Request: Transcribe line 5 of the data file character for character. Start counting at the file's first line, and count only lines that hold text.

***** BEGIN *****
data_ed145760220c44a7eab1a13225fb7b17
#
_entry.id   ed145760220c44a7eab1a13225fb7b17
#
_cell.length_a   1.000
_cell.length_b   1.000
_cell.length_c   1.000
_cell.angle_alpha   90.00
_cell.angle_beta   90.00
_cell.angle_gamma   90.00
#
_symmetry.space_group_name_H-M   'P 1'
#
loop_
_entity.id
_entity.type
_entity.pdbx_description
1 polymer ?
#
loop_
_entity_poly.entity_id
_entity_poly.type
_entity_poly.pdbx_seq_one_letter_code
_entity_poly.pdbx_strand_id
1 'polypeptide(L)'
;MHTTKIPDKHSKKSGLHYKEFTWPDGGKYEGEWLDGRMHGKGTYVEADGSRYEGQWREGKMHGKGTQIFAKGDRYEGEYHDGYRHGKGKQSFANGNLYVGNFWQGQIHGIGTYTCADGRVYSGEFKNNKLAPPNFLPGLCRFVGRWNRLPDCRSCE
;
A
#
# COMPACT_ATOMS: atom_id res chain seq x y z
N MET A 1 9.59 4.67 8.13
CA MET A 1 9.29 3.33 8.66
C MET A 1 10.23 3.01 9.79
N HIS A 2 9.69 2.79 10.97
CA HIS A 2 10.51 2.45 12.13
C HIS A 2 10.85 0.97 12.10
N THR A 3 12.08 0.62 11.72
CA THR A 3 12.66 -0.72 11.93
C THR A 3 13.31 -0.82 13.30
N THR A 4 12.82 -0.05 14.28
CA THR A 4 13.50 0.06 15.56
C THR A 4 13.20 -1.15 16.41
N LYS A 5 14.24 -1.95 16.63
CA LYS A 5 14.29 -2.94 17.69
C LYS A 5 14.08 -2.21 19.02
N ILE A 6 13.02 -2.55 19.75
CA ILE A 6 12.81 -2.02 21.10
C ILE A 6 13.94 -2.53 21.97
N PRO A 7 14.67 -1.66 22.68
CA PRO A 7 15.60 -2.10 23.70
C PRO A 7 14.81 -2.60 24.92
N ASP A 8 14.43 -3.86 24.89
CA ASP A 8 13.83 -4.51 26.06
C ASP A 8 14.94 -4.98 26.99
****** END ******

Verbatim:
_cell.length_a   1.000